Thursday, September 8, 2016 -
4:00pm to 5:00pm
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Bio Labs Lecture Hall (1080), 16 Divinity Ave., Cambridge

OEB Seminar Series

The OEB Seminar Series kicks off the semester with Dr. Hopi Hoekstra’s talk, “How the mouse got its stripes.”  Color patterns are among the most conspicuous traits found in nature and can have a profound impact on fitness. However, little is known about the mechanisms underlying their formation and subsequent evolution, especially in mammals. In this talk, I will show that, in the African striped mouse (Rhabdomys pumilio), their dorsal stripes result from underlying differences in pigment cell maturation, which gives rise to spatial variation in hair color. Next, we identify a transcription factor (TF) that regulates this process. In the dorsal skin of embryos, patterned expression of this TF foreshadows pigment stripes, and acts to directly repress the master regulator of melanocyte differentiation, giving rise to light-colored hair. Moreover, this same TF is also upregulated in the light stripes of chipmunks, which have independently evolved a similar pattern of dorsal striping. Our results reveal a previously unappreciated mechanism for modulating spatial variation in pigmentation, and provide new insight into the ways in which phenotypic novelty evolves.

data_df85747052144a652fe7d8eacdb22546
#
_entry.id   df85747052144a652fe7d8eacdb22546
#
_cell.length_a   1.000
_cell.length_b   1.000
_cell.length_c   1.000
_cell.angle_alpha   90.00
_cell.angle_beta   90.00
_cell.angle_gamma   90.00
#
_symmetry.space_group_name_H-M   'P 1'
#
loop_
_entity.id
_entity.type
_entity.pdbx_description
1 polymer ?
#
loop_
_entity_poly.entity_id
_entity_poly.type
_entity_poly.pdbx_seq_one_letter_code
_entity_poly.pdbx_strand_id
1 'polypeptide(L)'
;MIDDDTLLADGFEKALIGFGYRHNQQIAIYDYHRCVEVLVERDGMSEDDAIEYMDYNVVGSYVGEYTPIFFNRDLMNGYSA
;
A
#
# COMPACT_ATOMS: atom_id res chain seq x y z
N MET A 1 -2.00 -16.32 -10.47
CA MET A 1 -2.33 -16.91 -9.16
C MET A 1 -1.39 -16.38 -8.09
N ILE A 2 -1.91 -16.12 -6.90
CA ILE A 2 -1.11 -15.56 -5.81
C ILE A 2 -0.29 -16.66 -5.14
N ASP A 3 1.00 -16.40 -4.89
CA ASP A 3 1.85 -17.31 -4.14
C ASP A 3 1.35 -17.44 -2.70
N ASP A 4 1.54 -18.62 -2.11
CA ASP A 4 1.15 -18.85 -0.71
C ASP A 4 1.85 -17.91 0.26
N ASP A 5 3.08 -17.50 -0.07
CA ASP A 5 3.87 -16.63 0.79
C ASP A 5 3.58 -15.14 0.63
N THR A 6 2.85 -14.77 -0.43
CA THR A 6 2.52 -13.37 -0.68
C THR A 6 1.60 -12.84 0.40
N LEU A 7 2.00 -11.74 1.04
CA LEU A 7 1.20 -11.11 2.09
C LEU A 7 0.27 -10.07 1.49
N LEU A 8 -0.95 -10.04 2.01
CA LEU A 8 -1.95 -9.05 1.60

Open to the public. Please join us for a reception following the talk in Room 1058.

Contact Name: 

Wendy Heywood

Research Areas: 

Harvard University
Center for the Environment

Address: 26 Oxford Street, 4th Floor, Cambridge
Phone: (617) 495-0368

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